Why is reducing food waste so important to climate change?

The fight on food waste has a crucial part to play in the solution to the climate emergency.

Food production uses a vast amount of resources, such as energy to produce fertiliser, process and transport food and water for irrigation. 70% of global freshwater is used in agriculture! Sadly we still waste 4.5 million tonnes of edible food each year in households in the UK.

Just in Cambridge City and South Cambridgeshire over 10,000 tonnes of edible food was thrown away by households last year.

Every food item thrown away contributes to climate change and not only is this having a negative effect on the environment it also wastes money. Overall, the average UK family wastes £720 per year in food.

Whose responsibility is food waste?

Filmed in March as part of a fortnight of Zero Carbon communities events and during WRAP’s Food Waste Action Week. The Food for our Future workshop tackled the question of ‘Whose responsibility is Food Waste?’. Speakers Cllr Brian Milnes and Cambridge Sustainable Food CEO Sam Dyer discussed the barriers around reducing food waste and we showcased some of our recent Food for our Future campaign activities. Watch the recording here.

What impact can your household have?

During lockdown national food waste statistics were at their lowest for years according to figures from WRAP UK, we want to support you in keeping and building on these good habits!

Making simple changes to your household food shopping and cooking habits can really help reduce your carbon footprint.

Small tasks such as turning old bananas into banana muffins (see Leo’s demo), taking time to write a shopping list or even take a #shelfie can help make a huge difference to climate change.

If we all stop throwing away good food and drink we could save the equivalent of 17 million tonnes of carbon dioxide each year, equivalent to taking 1 in 4 cars off the road. The power is in our hands!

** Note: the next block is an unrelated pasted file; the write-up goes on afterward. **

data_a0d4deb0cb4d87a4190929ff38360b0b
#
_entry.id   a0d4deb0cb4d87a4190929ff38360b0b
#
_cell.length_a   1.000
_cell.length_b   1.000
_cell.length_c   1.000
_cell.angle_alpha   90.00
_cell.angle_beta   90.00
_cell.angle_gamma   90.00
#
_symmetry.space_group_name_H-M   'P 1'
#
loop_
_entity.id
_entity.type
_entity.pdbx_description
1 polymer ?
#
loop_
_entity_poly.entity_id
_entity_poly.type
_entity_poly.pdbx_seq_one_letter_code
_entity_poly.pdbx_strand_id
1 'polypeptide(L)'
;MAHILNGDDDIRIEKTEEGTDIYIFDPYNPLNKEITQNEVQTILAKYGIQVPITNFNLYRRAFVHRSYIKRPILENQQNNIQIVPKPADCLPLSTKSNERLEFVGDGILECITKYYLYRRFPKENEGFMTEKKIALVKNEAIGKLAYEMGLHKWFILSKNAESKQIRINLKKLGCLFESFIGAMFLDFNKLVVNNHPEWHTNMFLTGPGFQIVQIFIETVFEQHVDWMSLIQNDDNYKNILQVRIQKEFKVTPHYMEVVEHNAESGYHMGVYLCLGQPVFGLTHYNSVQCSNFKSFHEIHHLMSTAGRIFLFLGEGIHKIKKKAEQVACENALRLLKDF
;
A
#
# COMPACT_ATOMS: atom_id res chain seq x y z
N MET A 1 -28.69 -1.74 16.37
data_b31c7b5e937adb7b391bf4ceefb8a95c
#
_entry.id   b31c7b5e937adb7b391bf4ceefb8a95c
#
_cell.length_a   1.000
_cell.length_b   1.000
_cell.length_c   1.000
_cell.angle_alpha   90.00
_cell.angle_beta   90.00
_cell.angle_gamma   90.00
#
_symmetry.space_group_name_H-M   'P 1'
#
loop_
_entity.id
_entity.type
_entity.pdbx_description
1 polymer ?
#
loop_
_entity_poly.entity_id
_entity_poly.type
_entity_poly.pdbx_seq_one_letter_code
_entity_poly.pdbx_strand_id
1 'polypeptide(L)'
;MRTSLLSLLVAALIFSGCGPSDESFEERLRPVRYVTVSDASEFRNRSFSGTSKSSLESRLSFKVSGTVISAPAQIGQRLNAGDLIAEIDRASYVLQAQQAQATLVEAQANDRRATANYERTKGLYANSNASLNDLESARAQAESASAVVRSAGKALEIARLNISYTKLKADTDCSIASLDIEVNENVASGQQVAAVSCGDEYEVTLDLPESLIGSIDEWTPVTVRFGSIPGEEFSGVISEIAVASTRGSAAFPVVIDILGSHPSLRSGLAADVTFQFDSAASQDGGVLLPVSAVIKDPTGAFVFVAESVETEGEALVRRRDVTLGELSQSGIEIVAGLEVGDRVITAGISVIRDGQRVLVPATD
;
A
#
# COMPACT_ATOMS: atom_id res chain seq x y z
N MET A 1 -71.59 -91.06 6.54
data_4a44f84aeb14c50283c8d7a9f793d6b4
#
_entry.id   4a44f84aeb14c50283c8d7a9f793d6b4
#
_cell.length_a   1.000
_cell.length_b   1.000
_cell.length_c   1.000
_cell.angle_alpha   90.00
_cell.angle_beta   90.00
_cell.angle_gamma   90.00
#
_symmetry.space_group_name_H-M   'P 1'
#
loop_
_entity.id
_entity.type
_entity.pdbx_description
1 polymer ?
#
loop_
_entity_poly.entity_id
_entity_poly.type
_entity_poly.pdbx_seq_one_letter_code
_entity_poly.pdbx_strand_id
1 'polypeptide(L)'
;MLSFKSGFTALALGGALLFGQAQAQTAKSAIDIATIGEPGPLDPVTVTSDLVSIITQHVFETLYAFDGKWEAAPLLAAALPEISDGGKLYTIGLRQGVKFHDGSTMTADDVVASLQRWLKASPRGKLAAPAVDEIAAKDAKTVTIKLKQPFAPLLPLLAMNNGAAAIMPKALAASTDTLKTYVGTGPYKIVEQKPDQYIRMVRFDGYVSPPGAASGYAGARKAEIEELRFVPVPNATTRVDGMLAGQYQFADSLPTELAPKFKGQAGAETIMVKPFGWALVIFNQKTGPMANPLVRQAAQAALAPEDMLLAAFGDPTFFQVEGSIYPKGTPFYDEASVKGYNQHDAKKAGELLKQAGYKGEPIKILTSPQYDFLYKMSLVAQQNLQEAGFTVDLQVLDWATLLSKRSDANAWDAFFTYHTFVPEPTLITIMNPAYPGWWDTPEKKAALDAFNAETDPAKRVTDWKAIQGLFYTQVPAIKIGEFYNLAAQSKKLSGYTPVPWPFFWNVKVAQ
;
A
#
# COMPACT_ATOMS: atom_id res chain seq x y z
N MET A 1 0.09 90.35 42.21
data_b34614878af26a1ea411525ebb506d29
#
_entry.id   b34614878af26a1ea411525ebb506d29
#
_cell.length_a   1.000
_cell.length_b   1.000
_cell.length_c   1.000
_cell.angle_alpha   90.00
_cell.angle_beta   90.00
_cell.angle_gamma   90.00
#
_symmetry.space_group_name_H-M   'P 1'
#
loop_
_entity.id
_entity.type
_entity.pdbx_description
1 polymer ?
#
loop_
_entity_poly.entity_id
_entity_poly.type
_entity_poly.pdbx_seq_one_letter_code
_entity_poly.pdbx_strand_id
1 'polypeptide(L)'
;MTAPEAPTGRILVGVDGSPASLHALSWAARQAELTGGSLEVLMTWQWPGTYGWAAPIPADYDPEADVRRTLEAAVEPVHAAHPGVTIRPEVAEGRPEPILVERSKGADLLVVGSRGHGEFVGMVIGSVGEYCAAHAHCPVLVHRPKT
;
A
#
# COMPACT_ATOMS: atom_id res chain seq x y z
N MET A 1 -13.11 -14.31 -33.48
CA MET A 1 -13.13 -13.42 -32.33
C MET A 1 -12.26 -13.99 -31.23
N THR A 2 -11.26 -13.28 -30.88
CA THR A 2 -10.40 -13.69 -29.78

Get inspired to cook!

James Shepherd from The Let’s Cook Project shows us that pumpkins aren’t just for carving by making a simple Autumnal pumpkin pangrattato pasta dish – also helpful for using up any left-over bread! Find out more about The Let’s Cook Project here.

Liz Young shows us how to prepare delicious celeriac & Apple fritters and share her top-tips for using up leftover herbs! Find out more about the Modern Table here.

Inspired? Read on for more ways you can make a difference.

Recipes

Our favourite recipes using the most commonly wasted items from households in the UK

Food waste tips

Find out how small, simple habit changes when cooking and shopping can have a big impact on your carbon footprint

For kids

Food for our children's future- get the kids involved and engaged in reducing food waste and composting with our activities and resources

Cambridge Sustainable Food

Who we are: Cambridge Sustainable Food is an innovative and growing partnership of public, private and community organisations in Cambridge and the surrounding villages. We work with each other to promote a vibrant local food system all along the supply chain and in our community.

What we do: Cambridge Sustainable Food campaigns to achieve healthy and sustainable food for everyone. We help to drive change to create a thriving food culture that is focused on everybody’s wellbeing, supports farmers’ livelihoods and builds a strong food economy. Our Food for our Future campaign is funded by South Cambridgeshire District Council through a Zero Carbon Communities grant.

Related Pages

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Three University pioneers set out how they're transforming the footprint of an 800 year-old institution. Focusing on food, Amy, Nick and Emma will explain how science, cookery and smart business-sense came together to make a real difference. Screening from Tuesday 30 March.

Precious water

We drink it, we bathe in it, cook and clean and have fun with it. But do we leave enough for nature too? And how can we use less?

Regenerative farming in Cambridgeshire

Do you care about where your food comes from? Are you looking to improve the health of your soil? Find what farmers in Cambridgeshire are doing on a large scale.